Mornington Peninsula IPA

Total Score: 6.45/10 Earth1Nut1HopFlower1Tulipglass1

I was sure that I had tried most of the Mornington Peninsula brews until I realised I was actually thinking about Prickly Moses for some reason [and I was probably drunk]. Regardless the aptly, some would perhaps say: boringly named, IPA has recently found its way into my tiny new housemate’s fridge where I can only fit a maximum of 3 cans/bottles at a time lest I upset demons unbeknownst to God and man, which is coincidentally a good way to lose weight (I call it the “tiny fridge diet – Patent Pending”) so it’s time to add to my Mornington Peninsula repertoire with this: their “I-really-need-a-clever-pun-name-now” IPA.

Poured from an oddly 330ml (in Australia the land of 375ml) can into a Duvel tulip.

A: Presents a hazed brown-tinged amber body with a foamy 2 cm off-white head which scales back to 1 cm leaving some decent lacing on the side of the glass. Head bubbles are a bit OTT but the rest is good. 7/10.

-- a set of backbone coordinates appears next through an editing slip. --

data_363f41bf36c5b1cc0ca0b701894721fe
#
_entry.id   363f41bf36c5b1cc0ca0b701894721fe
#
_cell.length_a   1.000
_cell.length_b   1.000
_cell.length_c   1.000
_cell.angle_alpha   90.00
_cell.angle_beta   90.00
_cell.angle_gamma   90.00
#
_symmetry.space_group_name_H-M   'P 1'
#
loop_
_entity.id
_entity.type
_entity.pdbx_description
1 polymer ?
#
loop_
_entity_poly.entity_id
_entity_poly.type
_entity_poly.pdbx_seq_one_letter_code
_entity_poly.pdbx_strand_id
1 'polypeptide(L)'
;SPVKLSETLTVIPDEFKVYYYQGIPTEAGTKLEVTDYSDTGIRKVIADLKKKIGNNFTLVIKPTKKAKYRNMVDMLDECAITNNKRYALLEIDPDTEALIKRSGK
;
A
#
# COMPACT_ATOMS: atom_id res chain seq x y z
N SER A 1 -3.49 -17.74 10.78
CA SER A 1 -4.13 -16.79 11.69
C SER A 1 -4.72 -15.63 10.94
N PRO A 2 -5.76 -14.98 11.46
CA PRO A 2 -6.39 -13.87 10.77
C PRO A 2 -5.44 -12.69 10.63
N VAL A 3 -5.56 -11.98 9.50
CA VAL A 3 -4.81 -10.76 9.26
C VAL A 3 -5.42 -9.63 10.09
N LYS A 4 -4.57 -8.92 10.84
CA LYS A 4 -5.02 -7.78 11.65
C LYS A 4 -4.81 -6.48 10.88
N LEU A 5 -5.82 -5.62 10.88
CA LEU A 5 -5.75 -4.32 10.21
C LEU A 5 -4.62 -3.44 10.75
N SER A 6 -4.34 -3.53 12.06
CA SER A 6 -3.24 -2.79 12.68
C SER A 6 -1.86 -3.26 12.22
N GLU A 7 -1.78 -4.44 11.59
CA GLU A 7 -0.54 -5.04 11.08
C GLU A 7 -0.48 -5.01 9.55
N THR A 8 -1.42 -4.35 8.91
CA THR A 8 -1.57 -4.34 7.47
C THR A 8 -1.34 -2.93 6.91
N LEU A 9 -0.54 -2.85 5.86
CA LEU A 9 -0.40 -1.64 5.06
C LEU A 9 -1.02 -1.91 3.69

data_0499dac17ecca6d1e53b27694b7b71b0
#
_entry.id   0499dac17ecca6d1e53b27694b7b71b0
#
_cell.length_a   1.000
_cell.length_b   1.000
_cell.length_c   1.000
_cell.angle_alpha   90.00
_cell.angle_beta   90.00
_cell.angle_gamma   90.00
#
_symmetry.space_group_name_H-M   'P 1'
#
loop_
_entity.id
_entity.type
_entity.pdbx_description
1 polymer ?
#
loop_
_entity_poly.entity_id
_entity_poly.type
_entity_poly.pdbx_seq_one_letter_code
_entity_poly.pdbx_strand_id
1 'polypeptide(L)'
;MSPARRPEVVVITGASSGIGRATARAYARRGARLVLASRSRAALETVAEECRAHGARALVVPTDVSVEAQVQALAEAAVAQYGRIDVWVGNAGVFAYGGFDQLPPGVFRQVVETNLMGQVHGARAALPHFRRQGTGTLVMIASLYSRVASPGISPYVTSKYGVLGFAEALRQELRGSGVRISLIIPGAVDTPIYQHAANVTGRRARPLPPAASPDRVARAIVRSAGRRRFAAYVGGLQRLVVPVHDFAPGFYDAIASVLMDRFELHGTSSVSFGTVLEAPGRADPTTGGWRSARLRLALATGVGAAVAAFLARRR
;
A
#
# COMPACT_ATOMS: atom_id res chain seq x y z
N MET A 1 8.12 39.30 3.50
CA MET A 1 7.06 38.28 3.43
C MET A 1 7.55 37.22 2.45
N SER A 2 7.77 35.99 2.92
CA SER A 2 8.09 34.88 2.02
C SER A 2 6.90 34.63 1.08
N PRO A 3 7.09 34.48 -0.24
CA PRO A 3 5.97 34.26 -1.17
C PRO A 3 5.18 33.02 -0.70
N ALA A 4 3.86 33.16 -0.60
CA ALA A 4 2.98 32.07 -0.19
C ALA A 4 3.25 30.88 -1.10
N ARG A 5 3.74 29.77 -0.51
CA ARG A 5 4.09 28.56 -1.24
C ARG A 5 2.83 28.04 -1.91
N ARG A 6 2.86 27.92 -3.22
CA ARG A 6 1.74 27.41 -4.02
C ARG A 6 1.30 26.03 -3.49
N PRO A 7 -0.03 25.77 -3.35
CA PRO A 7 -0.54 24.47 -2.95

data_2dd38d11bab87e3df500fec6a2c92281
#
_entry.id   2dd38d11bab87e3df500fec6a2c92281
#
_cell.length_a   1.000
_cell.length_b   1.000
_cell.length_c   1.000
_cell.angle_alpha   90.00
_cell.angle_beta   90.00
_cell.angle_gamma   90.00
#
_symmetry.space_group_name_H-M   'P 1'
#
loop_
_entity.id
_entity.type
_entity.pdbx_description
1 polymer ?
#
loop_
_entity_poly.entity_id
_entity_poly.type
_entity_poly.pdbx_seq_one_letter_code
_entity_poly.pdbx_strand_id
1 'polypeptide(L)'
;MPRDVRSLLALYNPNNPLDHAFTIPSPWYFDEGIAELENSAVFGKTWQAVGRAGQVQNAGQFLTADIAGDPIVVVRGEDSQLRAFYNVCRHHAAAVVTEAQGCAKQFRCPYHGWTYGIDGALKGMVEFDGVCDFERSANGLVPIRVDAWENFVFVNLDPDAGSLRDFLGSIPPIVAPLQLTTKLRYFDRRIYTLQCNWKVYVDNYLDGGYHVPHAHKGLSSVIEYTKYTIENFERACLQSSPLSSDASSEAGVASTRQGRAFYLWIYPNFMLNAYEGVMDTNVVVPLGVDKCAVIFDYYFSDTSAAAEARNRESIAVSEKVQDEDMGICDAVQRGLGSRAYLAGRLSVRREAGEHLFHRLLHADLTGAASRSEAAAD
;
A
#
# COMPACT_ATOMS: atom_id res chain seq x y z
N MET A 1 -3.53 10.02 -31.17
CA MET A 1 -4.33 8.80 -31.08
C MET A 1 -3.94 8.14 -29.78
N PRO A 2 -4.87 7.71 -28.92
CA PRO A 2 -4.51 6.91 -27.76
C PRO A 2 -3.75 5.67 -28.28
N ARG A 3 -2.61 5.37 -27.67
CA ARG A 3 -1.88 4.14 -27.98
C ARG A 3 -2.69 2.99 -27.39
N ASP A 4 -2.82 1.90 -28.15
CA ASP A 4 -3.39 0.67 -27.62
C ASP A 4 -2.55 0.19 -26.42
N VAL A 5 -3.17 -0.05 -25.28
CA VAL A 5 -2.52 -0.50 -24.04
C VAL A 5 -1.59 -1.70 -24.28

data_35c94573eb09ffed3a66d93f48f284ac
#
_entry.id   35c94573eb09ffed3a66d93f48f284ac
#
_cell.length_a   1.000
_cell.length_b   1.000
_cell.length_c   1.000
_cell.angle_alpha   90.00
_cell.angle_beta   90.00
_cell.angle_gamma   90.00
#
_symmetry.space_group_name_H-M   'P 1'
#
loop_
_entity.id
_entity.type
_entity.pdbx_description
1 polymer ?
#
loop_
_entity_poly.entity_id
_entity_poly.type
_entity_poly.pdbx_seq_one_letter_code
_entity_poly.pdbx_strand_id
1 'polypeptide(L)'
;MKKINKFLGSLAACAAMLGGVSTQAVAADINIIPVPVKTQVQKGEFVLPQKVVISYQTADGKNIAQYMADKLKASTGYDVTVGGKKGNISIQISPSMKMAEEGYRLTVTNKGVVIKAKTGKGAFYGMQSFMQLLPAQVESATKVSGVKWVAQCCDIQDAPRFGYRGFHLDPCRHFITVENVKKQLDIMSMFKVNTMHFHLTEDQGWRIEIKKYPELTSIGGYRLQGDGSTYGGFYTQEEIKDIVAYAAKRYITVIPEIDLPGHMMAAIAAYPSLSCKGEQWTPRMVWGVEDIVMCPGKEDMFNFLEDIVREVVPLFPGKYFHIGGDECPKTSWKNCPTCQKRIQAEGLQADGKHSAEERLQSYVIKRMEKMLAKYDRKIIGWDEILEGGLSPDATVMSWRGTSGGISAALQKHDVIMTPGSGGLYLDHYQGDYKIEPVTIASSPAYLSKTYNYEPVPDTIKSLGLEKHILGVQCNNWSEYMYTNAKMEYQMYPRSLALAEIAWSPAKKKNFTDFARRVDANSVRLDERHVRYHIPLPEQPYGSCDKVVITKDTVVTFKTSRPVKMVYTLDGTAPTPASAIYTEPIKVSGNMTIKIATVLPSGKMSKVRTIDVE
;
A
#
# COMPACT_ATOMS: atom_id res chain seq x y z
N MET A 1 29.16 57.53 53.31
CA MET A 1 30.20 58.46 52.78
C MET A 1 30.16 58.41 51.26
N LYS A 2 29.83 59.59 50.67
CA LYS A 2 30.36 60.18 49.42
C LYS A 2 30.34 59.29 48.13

S: Tropical fruit: Pineapple and papaya spring to mind, along with some chewy caramel centre and earthy notes towards the finish. A touch of dustiness comes across from the earthy hops and the whole aroma tends to take on a dirty/earthy/dusty vibe for better (or worse – I happen to not mind my beers and martinis dirty but it is an eclectic preference for others). 7/10.

T: Dirty/earthy/dusty with some nuttiness thrown in – almost a Brown Ale/IPA hybrid, however the tropical hops noted above take a real backseat here, and some punk-ass piney characters drop in towards the finish to give it that “hey it’s an IPA mate!” assertive bitterness. The whole balance is all over the shop like an angry rhesus macaque with a chainsaw causing insane amounts of property damage whilst upsetting the shopkeepers pregnant wife causing her to go into premature labour [phew that was one of my most elaborate metaphor capers yet!]. 6/10.

M: Almost medium bodied with a thin/light carbonation, nothing exciting. 6/10.

D: So the TL;DR (the take-away point if you will): If you want an IPA these days there are a plethora, no a MULTITUDE of excellent choices so I wouldn’t go out of my way for Mornington Peninsula’s IPA, though it is not bad by any stretch, it is by this experienced IPA drinkers opinion an average at best representation of the style. Also possibly the dusty-dirty-earthiest (as if dirt was literally scoped into the fermentation vats during brewing) IPAs on this planet – if that’s your kind of thing I say “Do it!”. 7/10.